April 2018

Monday, September 23, 2013


Yesterday, I went to my second Al-Anon meeting at the School of Social Work. I started with a group of a hundred or so and then broke off with a smaller group of 25. I won't tell you much because the meetings are confidential, but I will share some of my experience. 

Last week, at my first meeting, I talked with three people from other parts of my life. Two of them go to three meetings a week. This week, two people who shared go to both AA and Al-Anon meetings. My very insightful conclusion: this is a really hard disease for those who have it and for those in their lives. 

Because last week was my first visit and new experiences can be intimidating, Ann went with me, and we went to the meeting in the building at the UW where I take classes: the meeting space was familiar because it was the lecture room where I'd taken Biology for Social Workers

I figured we'd be able to park right at the curb and go in. When we got to the building, however, all the curb spots were taken, as were all other nearby spots, so we had to find a place to park a couple of blocks away. "Who are all these people?" I wondered aloud. Ann supposed they were all people at the Al-Anon meeting. "At 8:30 on a Sunday morning? I don't think so."

As so often happens when I doubt Ann, she was right. We took a crowded elevator to the third floor and joined about a hundred people for this meeting. I felt like I was at a top secret rebel meeting, with all of these people showing up on a Sunday morning even though no one was taking roll, but it was all Al-Anon. These people looked like me: they were around my age, professional types.  I felt that perhaps I belonged here. 

Outside the meeting room, a book table was set up. (Books! An indication that I was in the right place.) We walked past the table and asked the man sitting there if this were the Al-Anon meeting. Recognizing us as new, a woman gave us a free copy of How Al-Ananon Works for Families & Friends of Alcoholics. We said, "Thanks. Just give us one. We can share." What I was really thinking was, "I'll take one to be polite, but it's probably promotional stuff disguised as a book, and I'll never read it."  

We sat down in an empty row, and as more people filed in an acquaintance from church years ago sat a couple of seats from us. It was nice to see a familiar face.

At the beginning of the meeting, the secretary read a pre-written statement, something like, "We come because we and people in our lives have been hurt by alcohol." My chest tightened like it does when I'm going to cry (which I don't do often), and that was enough to tell me that this was a good place for me.

I have visited AA meetings, so the readings from a notebook and the "Hi So and So" responses to anyone introducing themselves didn't surprise me. Another woman we know came in a little late and sat a few seats down from us. Another familiar face. We gave a little wave.  

Some people shared stories of why they came here and then a small break-off group went to another room while those of us in the giant room listened to a reading from the AA Principles and then had ten minutes to write our own reflections (Writing! Another indication that this was the right place), followed by time to share if we wanted to. Ann and I stayed quiet and listened as others shared.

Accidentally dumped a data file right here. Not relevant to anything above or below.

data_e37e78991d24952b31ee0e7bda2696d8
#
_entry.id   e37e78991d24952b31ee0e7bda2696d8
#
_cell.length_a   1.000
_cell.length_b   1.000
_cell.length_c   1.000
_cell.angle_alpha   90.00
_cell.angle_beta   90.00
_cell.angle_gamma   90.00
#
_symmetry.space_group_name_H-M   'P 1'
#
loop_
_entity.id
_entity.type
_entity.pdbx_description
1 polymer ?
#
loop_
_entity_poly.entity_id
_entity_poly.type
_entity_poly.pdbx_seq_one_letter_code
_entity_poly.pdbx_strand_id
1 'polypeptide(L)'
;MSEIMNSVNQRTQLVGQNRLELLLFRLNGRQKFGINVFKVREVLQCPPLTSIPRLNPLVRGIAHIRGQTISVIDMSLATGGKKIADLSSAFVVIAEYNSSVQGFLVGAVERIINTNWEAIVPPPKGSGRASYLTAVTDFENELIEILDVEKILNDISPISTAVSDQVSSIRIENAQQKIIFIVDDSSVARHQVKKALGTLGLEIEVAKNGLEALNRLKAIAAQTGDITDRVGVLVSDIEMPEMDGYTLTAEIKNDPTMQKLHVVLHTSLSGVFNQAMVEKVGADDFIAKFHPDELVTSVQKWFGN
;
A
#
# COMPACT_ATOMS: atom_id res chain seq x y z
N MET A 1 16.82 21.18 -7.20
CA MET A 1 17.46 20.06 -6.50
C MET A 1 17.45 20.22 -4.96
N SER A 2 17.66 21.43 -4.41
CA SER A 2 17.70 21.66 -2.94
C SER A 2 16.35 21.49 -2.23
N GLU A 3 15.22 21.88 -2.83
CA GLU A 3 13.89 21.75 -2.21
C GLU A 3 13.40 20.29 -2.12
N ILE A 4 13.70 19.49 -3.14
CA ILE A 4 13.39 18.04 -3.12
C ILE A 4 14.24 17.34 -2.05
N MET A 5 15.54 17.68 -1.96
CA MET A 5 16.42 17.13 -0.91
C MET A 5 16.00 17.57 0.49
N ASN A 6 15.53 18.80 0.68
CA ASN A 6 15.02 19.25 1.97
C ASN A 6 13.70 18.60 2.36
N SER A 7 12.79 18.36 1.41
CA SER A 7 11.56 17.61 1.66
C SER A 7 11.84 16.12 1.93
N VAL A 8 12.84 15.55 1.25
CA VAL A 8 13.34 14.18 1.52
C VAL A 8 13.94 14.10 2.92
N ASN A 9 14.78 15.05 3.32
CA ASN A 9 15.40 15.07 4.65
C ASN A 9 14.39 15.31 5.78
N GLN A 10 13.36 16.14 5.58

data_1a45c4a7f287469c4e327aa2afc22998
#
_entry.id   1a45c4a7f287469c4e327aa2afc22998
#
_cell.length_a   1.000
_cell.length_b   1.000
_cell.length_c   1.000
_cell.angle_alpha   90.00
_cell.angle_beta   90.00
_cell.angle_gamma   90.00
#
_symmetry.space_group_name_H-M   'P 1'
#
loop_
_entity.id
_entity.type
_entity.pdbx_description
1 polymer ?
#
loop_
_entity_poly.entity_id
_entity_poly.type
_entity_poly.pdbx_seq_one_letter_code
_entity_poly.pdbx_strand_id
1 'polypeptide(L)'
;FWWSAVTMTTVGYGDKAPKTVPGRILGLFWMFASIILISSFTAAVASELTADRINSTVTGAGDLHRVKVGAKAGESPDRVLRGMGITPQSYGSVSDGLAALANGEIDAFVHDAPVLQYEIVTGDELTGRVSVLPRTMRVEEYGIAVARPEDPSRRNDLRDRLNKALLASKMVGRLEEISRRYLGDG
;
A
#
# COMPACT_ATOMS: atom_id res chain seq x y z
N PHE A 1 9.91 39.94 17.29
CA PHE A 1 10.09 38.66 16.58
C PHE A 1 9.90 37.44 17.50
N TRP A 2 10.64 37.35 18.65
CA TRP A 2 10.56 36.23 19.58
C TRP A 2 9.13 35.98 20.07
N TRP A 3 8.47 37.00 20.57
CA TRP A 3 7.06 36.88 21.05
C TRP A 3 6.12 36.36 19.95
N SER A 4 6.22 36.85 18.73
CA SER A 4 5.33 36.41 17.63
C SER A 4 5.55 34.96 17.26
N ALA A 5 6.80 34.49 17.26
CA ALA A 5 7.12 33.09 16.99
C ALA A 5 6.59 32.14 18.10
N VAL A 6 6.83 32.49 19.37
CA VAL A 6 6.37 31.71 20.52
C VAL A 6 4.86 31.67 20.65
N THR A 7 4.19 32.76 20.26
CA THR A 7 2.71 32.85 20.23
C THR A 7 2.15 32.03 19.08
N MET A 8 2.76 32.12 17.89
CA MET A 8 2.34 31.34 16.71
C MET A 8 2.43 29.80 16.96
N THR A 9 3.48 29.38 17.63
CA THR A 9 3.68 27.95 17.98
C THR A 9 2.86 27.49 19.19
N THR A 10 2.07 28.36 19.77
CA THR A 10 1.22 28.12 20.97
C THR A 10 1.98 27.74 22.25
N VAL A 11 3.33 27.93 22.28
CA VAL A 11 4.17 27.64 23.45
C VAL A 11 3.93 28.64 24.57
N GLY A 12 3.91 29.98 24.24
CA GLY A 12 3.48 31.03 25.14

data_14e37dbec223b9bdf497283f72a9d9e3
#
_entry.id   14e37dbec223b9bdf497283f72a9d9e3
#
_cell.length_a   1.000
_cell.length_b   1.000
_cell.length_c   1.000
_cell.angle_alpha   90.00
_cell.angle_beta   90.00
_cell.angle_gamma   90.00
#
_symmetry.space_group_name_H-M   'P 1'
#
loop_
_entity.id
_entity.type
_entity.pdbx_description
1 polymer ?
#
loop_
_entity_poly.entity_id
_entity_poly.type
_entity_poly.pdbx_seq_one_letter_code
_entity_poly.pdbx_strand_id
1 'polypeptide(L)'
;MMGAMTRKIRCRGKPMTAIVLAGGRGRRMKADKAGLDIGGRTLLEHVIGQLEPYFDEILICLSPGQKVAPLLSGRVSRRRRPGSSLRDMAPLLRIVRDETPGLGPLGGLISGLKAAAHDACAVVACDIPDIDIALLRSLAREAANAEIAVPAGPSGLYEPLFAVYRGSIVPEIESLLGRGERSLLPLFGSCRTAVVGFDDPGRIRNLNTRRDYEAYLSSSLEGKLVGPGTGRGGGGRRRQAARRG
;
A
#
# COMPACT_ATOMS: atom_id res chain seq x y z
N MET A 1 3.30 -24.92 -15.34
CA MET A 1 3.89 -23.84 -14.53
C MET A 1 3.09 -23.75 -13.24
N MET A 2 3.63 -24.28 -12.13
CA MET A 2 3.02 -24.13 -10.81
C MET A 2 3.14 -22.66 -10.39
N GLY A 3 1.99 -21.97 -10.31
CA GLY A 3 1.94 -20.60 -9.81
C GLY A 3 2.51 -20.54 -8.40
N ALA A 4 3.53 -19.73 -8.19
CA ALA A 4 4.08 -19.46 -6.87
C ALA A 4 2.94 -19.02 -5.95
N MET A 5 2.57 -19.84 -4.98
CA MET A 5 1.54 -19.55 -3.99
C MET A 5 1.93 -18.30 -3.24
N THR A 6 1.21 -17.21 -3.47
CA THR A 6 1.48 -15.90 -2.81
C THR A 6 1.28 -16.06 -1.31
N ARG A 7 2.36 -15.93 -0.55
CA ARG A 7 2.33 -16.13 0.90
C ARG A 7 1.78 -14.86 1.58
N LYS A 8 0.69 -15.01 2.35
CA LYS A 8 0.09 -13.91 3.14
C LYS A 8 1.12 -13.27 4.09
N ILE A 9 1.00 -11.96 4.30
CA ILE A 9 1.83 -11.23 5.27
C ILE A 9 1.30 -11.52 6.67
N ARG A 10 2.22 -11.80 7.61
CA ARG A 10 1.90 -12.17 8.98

At the session's end, Ann and I talked with the women we knew and another woman I knew came up, greeting me with a giant hug. I felt welcomed and said so. These people were my peeps. There's no such thing as too many peeps. A whole room of my peeps, and I never knew they were there meeting in secret. 

I've started reading the book I never thought I'd read. I'm a newbie to any understanding of alcoholism, so the things that struck me might seem elementary to you, but I'll share them in case you're a newbie, too, or in case you're wondering what struck me. 

1) My experience in Al-Alanon is for me to understand my own experience and to understand more about alcoholism, not to provide any advice or opinions for anyone else. (That sounds good to me. I'm not much of one for accepting or dispensing unasked for advice.)

2) Many people who come to these meetings have or had a close relationship with someone who is an alcoholic, but some never even knew a drinker and have been affected by people who have been affected by alcoholism. A person whose parent was not a drinker but whose grandparent or great grandparent was a drinker might still be affected by the alcoholism, for example.

3) Sometimes someone close to the drinker wants them to get sober in order to stop drinking and making a mess of things, but that person can feel left out when the drinker stops drinking and changes in ways that they hadn't anticipated. Also, that person can feel left out by the new community that a newly sober person can connect with.

4) Alcoholism, like cancer, is a serious and complicated disease. Drinking is only one aspect of being an alcoholic, and becoming abstinent does not address all issues of the disease. The non-drinking alcoholic still has lots to learn about living without alcohol. 

I'm excited about this new opportunity to learn and to connect with people as we share our stories. I'll go again.

1 comment:

  1. The stuff about the wisdom to know the diff betw what you can't change and what you can is very deep, espec for someone like me who has a long and checkered past as a social CHANGE organizer. xxoo Catherine C


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